Lack of command stings Kelly in brief outing

Lack of command stings Kelly in brief outing

BOSTON -- The look on Joe Kelly's face said it all Tuesday night.

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As Kelly handed the game ball to manager John Farrell during the fourth inning of Boston's 6-4 loss to the Orioles, he shook his head in dismay as he walked from the mound to the Red Sox's dugout. Over 3 2/3 innings, the right-hander allowed five runs on eight hits and a pair of walks in what was his second-shortest start of the season.

"There's no argument there," Kelly said. "I wasn't throwing the ball where I wanted to and the skipper decided it was time."

The defeat dropped Kelly to 2-5 on the year and raised his ERA to 5.67. The outing also marked the eighth time in 14 starts that he has lasted fewer than six innings.

Asked about Kelly's role moving forward, Farrell seemed to indicate that the team would at least discuss whether the 27-year-old should remain in the starting rotation.

Farrell on 6-4 loss to Orioles

"We haven't had a chance to review all that, but I think we're certainly well aware of some of the up-and-down path it's been for Joe to this point," Farrell said.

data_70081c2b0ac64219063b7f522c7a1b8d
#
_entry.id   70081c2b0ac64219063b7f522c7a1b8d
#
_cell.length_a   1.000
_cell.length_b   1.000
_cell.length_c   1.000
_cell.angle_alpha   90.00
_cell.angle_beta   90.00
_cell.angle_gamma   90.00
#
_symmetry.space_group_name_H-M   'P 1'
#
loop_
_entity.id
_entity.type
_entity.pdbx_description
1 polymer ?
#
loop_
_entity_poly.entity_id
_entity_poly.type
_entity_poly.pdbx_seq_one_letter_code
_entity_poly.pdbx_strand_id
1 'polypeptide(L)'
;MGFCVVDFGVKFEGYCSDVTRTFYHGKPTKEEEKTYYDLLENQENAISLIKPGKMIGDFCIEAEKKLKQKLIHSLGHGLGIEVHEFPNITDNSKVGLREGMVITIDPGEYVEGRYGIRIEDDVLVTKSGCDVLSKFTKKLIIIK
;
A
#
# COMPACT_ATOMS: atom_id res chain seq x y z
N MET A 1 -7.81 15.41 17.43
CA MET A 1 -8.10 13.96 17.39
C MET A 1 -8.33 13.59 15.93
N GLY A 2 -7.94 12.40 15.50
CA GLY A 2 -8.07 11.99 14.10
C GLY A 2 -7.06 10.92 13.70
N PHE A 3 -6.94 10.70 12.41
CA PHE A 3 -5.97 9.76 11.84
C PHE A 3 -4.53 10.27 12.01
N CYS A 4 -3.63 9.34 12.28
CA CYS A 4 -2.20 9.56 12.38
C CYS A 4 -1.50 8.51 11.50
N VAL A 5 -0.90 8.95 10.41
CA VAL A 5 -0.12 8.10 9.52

Knuckleballer Steven Wright, optioned to Triple-A Pawtucket on Tuesday afternoon, posted a 3.91 ERA across four starts for the Sox. Before the game, Farrell explained that Wright did not "pitch his way out of here" and praised his consistency.

Despite Kelly entering the matchup with a .227 opponents' average versus left-handers, the Orioles' lefties went 5-for-9 against him and inflicted most of their damage in the pivotal four-run second inning.

After Baltimore began the frame by smacking three straight singles and plating a run on a sacrifice fly, outfielder David Lough turned on a 3-2 fastball and deposited it in the visitor's bullpen for a three-run homer, sticking the Sox with an early four-run deficit.

"Just a little bit of a fastball command issue there," Kelly said. "Try to go in to some lefties and yanked them. My other side of the plate was good tonight. Just left some fastballs over the middle of the plate that they got some hits on."

With an electric fastball that regularly sits around 97 mph and quality secondary pitches, few will deny that Kelly possesses the tools and potential to regain the success he flashed earlier in his career with the Cardinals. Whether the Red Sox continue allowing him to sort through his command issues in the rotation, however, remains to be seen.

"Just inconsistent command overall," Farrell said. "There's no questioning the stuff. It's just the ability to stay with the consistent game plan because of the mislocated pitches. He'd miss off the plate, and then when he'd mislocate in the zone, it was a good pitch for them to square up. High number of base hits indicate that."

Alec Shirkey is an associate reporter for MLB.com. This story was not subject to the approval of Major League Baseball or its clubs.